President Yoweri Museveni got the highest media coverage in the 2016 elections, according to report card for Ugandan media on coverage of 2016 elections.
The African Centre for Media Excellence (ACME) today released the findings of its final report under the project, “Monitoring Media Coverage of the 2016 General Elections in Uganda.”
The project, which started in July 2015, analysed coverage of the presidential and parliamentary campaigns from September 2015 to March 2016 in order to highlight good practice and, where appropriate, point out gaps so that they are addressed in good time.
The results show that Museveni was covered the most in newspapers, on radio, and on television.
Stories on the incumbent commanded 39% of newspaper space on the presidential candidates, with coverage of Go Forward’s Amama Mbabazi taking second place at 29% and stories on Forum for Democratic Change’s Kizza Besigye getting 21%, says the report.
Similarly, television spent 45% of its time dedicated to the re-election campaign of Mr Museveni compared to key challengers Besigye’s 22% and Mbabazi’s 19%.
The same pattern was repeated on radio, with Mr Museveni taking 41% of the time dedicated to presidential campaign news and information compared to Mr Mbabazi’s 24% and Dr Besigye’s 23%.
The five minor candidates received predictably negligible coverage, although attention to them increased slightly after the first presidential debate in January.
Although Mr Mbabazi, with 32%, had a slight edge over Mr Museveni (30%) in newspaper front page coverage overall, the president dominated when it mattered most — in the two months leading up to voting on 18 February.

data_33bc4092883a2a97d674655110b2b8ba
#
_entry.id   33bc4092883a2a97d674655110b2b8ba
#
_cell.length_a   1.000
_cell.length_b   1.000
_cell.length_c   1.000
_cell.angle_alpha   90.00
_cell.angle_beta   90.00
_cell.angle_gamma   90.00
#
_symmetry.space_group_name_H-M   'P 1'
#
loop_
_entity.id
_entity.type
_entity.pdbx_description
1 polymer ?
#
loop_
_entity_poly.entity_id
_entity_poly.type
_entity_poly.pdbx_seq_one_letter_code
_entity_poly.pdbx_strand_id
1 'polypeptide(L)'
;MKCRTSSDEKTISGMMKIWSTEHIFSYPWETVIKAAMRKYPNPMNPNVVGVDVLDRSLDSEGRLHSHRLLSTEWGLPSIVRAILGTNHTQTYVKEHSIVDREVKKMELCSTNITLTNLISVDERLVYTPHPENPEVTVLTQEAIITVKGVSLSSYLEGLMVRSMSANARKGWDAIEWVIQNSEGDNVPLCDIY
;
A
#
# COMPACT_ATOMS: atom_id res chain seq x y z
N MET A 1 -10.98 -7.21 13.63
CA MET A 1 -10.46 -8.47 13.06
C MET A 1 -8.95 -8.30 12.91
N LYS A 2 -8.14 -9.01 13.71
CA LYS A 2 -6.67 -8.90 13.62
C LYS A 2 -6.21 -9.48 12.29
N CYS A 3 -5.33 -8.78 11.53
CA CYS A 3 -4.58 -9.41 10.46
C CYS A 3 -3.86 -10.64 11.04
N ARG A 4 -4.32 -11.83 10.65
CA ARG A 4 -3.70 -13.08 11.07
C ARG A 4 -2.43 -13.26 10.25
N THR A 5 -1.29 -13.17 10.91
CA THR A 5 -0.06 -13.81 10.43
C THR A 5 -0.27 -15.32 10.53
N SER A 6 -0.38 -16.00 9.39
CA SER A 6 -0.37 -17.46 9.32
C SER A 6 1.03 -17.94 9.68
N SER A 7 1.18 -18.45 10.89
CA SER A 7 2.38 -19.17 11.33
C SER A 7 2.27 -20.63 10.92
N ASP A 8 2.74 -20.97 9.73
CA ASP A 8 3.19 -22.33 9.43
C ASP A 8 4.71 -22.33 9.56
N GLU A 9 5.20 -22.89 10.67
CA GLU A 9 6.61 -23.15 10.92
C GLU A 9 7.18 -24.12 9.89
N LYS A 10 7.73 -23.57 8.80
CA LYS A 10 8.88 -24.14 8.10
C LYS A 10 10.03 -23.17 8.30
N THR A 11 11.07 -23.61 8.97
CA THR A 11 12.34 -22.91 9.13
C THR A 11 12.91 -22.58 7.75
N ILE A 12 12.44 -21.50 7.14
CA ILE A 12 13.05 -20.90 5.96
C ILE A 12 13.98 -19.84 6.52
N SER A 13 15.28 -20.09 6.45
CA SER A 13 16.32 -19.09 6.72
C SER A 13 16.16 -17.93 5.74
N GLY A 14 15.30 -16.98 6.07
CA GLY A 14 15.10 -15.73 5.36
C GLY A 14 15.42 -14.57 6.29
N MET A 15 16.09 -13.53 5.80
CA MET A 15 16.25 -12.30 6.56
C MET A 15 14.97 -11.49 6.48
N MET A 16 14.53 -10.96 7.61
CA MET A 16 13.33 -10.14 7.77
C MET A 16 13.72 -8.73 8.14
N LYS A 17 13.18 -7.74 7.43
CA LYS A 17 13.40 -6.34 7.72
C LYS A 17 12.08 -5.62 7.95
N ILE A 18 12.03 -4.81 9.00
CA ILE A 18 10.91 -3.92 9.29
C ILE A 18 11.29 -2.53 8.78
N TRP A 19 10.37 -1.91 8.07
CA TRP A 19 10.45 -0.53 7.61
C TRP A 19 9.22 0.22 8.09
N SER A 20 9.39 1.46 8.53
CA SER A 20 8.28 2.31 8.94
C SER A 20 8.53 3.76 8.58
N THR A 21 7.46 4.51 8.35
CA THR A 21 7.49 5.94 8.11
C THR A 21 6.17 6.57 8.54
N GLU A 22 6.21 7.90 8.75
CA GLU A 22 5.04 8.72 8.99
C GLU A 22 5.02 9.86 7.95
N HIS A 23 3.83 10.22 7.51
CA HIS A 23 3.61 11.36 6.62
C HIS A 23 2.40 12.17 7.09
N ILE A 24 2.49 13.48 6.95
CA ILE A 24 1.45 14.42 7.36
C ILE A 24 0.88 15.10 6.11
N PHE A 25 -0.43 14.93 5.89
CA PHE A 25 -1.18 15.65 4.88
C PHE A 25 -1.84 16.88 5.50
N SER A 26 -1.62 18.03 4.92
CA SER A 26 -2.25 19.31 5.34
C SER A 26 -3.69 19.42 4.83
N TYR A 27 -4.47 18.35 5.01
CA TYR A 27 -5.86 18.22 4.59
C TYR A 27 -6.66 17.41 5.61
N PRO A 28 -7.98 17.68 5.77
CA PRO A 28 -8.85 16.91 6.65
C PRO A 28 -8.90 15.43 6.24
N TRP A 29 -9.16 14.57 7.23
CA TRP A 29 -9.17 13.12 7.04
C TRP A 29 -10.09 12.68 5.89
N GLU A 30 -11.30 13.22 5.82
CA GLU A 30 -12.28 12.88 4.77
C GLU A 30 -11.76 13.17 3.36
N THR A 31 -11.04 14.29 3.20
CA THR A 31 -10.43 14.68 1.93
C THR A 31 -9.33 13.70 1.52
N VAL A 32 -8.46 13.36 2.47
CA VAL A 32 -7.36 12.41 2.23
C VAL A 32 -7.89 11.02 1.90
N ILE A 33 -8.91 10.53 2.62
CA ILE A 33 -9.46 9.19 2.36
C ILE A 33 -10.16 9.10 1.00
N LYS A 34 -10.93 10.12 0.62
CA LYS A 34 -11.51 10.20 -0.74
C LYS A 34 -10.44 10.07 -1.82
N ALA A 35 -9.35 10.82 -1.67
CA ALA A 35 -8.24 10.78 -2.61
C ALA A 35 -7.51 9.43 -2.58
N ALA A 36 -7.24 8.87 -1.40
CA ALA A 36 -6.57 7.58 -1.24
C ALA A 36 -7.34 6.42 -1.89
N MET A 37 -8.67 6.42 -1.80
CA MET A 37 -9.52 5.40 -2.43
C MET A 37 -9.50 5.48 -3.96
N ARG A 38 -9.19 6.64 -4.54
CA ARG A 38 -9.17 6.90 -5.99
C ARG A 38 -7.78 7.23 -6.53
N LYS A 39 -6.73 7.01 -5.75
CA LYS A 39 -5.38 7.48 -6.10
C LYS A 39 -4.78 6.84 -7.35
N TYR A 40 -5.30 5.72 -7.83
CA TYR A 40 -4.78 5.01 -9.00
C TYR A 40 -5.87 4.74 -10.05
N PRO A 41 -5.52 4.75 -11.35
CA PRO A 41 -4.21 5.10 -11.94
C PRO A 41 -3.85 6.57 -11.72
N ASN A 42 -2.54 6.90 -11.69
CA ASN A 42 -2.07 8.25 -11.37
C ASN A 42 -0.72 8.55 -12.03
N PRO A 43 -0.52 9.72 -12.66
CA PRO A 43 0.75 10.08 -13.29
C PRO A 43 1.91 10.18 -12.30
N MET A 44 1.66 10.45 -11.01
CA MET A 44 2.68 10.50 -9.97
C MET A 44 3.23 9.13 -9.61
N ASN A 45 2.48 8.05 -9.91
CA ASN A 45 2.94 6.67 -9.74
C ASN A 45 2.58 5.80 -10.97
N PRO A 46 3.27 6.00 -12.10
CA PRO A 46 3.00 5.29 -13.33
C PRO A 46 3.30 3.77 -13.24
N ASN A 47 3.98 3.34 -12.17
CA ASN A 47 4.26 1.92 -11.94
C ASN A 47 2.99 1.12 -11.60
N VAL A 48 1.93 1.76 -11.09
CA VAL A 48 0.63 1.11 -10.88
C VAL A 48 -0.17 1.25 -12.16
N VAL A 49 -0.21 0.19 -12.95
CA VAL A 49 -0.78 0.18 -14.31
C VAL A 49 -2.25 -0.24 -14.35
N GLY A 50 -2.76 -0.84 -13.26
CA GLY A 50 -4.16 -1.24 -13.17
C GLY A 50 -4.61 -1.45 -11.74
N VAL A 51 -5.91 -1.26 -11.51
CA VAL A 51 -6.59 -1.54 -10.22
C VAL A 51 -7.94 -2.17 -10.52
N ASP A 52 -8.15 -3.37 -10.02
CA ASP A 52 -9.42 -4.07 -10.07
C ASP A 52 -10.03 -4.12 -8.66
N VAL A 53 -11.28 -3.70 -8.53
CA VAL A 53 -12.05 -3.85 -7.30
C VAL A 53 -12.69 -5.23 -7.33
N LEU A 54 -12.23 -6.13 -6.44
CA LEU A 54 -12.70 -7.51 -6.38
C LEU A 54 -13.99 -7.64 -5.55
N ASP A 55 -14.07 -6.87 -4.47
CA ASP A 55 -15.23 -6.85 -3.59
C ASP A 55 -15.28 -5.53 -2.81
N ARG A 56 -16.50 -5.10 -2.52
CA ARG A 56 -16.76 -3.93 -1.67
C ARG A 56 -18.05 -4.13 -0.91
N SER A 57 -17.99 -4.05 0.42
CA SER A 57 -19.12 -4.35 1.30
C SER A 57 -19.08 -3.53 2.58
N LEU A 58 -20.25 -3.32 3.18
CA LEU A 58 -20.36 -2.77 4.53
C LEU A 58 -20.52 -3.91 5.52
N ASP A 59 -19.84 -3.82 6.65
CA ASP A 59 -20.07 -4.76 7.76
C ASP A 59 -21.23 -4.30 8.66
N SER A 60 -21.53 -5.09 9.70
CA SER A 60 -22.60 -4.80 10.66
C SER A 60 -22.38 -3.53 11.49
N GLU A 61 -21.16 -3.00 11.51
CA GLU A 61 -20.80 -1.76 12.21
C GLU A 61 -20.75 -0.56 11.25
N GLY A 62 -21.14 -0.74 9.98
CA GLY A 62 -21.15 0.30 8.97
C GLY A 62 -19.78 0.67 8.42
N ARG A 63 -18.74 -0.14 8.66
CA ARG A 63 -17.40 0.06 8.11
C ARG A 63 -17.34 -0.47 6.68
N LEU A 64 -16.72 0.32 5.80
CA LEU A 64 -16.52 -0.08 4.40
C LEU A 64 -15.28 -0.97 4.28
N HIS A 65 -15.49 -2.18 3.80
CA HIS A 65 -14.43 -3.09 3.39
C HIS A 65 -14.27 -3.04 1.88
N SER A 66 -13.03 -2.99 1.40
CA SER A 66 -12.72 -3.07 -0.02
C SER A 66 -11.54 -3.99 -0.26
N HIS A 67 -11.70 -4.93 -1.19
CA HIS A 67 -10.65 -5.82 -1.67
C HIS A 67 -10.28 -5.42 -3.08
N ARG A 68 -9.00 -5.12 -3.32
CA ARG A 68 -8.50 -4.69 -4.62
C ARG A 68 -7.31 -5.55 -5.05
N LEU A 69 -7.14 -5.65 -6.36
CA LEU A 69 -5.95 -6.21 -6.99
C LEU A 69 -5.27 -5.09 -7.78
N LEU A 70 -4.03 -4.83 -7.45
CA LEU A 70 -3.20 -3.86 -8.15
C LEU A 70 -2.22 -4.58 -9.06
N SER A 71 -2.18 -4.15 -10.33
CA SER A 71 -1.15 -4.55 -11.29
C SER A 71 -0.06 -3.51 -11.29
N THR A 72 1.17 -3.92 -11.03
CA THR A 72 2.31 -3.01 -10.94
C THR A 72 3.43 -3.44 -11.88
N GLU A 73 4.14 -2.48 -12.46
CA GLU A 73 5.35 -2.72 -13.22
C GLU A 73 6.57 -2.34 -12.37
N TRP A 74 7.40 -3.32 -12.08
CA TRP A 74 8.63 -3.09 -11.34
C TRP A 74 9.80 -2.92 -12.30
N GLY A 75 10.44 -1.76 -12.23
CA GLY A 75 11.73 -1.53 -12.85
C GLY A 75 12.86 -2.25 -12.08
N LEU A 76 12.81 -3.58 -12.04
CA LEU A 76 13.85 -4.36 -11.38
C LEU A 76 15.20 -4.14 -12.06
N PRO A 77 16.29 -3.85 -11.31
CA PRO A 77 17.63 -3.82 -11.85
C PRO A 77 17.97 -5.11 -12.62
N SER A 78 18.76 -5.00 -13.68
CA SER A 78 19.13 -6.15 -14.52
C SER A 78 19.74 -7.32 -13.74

The president also easily won the battle over photography, with his campaign pictures taking 39% of the space in newspapers against Mr Mbabazi’s 23% and Dr Besigye’s 22%.
The same pattern was repeated when it came to number of candidate pictures on the front pages.
Coverage of both the presidential and parliamentary elections across all mainstream media platforms also contained far more single-sourced stories than multiple-sourced ones, which is the professional practice, throughout the campaign period.
This problem was far more pronounced on radio, where 75% of stories on the stations monitored contained single sources, said Dr Peter G. Mwesige, ACME’s executive director.
The report says throughout the electioneering season, Uganda Broadcasting Corporation (UBC), which is required by law to give equitable coverage to all candidates, paid disproportionate attention to President Museveni.
For instance, on average UBC TV gave the incumbent 73% of its entire news and commentary on elections with the second in the line, Mr Mbabazi, receiving only 12% of the coverage.
Dr Besigye, the eventual runner-up in the election, received only 4.5% of UBC coverage.
In comparison, the privately owned WBS TV gave 49% of its airtime to Mr Museveni, NBS 41%, and NTV 30%.
Many of the weaknesses in media coverage were blamed on self-censorship, intimidation and pressure from ruling party and government officials, ownership influences, as well as low human and financial resources at most media houses.
“Where journalists and media organisations lacked preparation, professionalism and a sense of purpose, these threats made a bad situation worse,” said Mr Mohles Kalule Segululigamba, the manager of ACME’s election monitoring project.